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Sustainable Energy

Desk-Size Turbine Could Power a Town

GE sees its new turbine as a strong rival to batteries for storing power from the grid.

GE Global Research is testing a desk-size turbine that could power a small town of about 10,000 homes. The unit is driven by “supercritical carbon dioxide,” which is in a state that at very high pressure and up to 700 °C exists as neither a liquid nor a gas. After the carbon dioxide passes through the turbine, it's cooled and then repressurized before returning for another pass.

The unit’s compact size and ability to turn on and off rapidly could make it useful in grid storage. It’s about one-tenth the size of a steam turbine of comparable output, and has the potential to be 50 percent efficient at turning heat into electricity. Steam-based systems are typically in the mid-40 percent range; the improvement is achieved because of the better heat-transfer properties and reduced need for compression in a system that uses supercritical carbon dioxide compared to one that uses steam. The GE prototype is 10 megawatts, but the company hopes to scale it to 33 megawatts.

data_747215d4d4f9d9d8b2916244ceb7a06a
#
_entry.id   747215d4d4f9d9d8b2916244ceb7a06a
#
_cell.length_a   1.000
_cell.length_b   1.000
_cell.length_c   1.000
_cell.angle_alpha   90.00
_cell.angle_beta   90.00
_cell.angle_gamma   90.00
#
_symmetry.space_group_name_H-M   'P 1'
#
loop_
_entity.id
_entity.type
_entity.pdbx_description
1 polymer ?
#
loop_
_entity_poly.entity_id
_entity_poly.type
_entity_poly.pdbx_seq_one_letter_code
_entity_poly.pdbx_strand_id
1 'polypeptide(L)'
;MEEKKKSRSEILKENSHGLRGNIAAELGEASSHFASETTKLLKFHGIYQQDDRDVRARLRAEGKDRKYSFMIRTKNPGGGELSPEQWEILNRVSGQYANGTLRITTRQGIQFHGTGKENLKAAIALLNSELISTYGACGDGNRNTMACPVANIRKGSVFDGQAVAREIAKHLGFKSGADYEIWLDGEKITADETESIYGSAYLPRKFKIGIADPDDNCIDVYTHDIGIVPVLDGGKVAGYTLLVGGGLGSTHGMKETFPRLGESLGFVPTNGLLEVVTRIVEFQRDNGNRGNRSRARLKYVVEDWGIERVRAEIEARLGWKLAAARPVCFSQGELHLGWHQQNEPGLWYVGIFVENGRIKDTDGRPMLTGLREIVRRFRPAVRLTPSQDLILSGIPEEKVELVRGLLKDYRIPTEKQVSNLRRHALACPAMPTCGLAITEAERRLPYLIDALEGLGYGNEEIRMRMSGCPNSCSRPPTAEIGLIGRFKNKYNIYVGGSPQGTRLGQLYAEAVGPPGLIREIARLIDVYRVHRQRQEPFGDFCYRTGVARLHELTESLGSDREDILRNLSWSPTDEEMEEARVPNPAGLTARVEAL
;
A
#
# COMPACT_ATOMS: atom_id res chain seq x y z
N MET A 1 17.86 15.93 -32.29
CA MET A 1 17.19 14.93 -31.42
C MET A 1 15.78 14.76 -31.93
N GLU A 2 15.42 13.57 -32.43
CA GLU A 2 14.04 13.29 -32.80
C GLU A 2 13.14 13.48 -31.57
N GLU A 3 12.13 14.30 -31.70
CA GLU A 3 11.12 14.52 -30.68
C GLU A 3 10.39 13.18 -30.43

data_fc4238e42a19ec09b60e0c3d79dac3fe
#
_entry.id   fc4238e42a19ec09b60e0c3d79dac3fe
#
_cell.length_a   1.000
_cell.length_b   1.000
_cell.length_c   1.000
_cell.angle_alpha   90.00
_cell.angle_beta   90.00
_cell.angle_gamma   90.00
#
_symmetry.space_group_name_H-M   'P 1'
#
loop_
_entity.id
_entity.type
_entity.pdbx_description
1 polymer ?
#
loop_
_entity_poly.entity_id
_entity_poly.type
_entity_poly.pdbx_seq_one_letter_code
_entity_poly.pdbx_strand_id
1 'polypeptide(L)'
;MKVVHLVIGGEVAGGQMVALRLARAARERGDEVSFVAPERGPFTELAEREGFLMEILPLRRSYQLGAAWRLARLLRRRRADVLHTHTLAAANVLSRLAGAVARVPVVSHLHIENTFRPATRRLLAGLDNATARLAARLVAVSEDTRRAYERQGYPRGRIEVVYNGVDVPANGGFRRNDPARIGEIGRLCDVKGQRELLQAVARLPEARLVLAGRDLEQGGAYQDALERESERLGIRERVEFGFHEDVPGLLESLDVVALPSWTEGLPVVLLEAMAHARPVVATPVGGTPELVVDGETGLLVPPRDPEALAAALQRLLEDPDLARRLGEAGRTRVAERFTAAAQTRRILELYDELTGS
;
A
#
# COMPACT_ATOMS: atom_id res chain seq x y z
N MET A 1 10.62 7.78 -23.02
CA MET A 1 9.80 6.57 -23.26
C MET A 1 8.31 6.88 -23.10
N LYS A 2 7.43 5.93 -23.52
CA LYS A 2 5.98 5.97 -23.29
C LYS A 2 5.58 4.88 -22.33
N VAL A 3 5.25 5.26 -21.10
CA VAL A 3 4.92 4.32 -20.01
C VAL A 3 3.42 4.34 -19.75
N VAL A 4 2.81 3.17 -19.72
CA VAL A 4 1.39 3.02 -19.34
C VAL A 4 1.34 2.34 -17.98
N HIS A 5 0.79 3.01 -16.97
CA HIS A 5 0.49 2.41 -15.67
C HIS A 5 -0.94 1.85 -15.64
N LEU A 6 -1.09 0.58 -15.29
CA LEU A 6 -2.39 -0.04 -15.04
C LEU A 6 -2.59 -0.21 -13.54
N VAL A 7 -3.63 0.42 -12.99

Doug Hofer, a GE engineer in charge of the project, shows off a model of the turbine.

In addition to being more efficient, the technology could be more nimble—in a grid-storage scenario, heat from solar energy, nuclear power, or combustion could first be stored as molten salt and the heat later used to drive the process.

While such a heat reservoir could also be used to boil water to power a steam turbine, a steam system could take 30 minutes to get cranked up, while a carbon dioxide turbine might take only a minute or two—making it well-suited for on-the-spot power generation needed during peak demand periods.

GE's system might also be better than huge arrays of batteries. Adding more hours of operation just means having a larger or hotter reservoir of the molten salt, rather than adding additional arrays of giant batteries. “The key thing will come down to economics,” says Doug Hofer, the GE engineer in charge of the project. While there’s work ahead, he says, “at this point we think our economic story is favorable compared to batteries.”

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Doug Hofer, a GE engineer in charge of the project, shows off a model of the turbine.

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